These lessons prompt students to consider how the memory and ideals of the Revolution have inspired American history over the last 250 years.
REMEMBERING THE REVOLUTION
This lesson looks at artwork commemorating the American Revolution and allows students to explore choices artists make that shape how events are remembered by future generations.
LAFAYETTE: ARDENT REPUBLICAN AND CONSCIENCE OF THE AMERICAN NATION
In 1824-25 the marquis de Lafayette, the last surviving French general of the American Revolution, was invited by President James Monroe to tour the United States. With this lesson, students will learn about Lafayette’s triumphant American return, and his influence on America into the twentieth century.Lafayette: Ardent Republican
LAFAYETTE AND CELEBRITY CULTURE
This suite of lessons is designed to provide continued practice analyzing primary sources to engage in critical thinking about how and why Americans celebrate the contributions of individuals from both the past and today’s culture. Prior to beginning to this lesson, students should be able to identity the marquis de Lafayette and his contributions to American independence.Lafayette and Celebrity Culture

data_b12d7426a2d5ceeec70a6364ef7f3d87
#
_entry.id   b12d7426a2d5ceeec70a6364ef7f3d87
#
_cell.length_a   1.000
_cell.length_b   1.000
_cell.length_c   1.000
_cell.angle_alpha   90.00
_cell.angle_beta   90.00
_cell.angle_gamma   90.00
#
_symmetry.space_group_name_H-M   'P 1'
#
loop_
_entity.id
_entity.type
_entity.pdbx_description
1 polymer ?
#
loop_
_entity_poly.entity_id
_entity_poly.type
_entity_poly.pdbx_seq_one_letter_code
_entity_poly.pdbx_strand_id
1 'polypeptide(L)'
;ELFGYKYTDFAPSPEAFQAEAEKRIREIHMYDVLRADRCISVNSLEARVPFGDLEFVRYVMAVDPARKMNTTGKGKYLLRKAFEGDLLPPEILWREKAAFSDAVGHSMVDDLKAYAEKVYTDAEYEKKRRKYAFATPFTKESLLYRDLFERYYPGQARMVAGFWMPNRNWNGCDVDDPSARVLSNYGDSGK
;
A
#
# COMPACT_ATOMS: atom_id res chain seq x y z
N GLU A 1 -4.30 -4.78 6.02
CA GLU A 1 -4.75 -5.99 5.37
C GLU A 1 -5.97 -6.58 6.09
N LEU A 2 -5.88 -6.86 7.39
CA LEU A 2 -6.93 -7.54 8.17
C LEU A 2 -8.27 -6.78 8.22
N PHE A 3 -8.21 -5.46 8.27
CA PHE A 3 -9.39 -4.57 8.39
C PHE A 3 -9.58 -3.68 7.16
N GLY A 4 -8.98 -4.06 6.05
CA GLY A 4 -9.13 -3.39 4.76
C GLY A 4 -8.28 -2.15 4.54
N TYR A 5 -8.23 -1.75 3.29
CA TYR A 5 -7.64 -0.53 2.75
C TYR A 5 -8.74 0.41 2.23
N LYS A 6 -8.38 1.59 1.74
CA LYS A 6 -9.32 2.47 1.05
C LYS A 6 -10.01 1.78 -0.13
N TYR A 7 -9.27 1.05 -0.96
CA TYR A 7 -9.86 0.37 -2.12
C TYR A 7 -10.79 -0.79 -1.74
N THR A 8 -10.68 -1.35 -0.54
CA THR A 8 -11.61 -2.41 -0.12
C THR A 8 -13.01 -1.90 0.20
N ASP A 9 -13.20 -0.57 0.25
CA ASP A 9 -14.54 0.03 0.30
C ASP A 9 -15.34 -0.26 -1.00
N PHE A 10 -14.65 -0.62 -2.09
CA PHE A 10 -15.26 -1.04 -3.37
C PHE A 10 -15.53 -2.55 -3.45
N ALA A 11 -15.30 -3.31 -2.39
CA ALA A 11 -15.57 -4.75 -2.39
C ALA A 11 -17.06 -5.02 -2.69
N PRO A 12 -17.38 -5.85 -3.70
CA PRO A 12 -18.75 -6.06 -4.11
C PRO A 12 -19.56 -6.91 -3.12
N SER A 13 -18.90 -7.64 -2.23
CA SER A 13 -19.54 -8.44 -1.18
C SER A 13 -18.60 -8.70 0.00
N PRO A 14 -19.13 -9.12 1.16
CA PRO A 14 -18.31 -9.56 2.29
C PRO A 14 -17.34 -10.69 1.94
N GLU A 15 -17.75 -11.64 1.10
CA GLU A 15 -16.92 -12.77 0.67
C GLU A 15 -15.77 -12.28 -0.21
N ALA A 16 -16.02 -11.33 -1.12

THE LEGACY OF CRISPUS ATTUCKS
The road to American independence was paved by many heroic figures. In this lesson, students will develop a deeper understanding of the themes of independence and legacy through a case study of an early martyr of the American Revolution, Crispus Attucks.Crispus Attucks
AMERICAN “NOTIONS OF INDEPENDENCE”
The Enlightenment ideals expressed in the Declaration of Independence directly influenced the actions of the citizens and soldiers of colonial America. In this lesson students analyze primary sources to discover how the Declaration of Independence’s argument for liberty and independence was articulated and reflected throughout the newly independent states, and how those ideals continue to shape our nation today.American Notions of Independence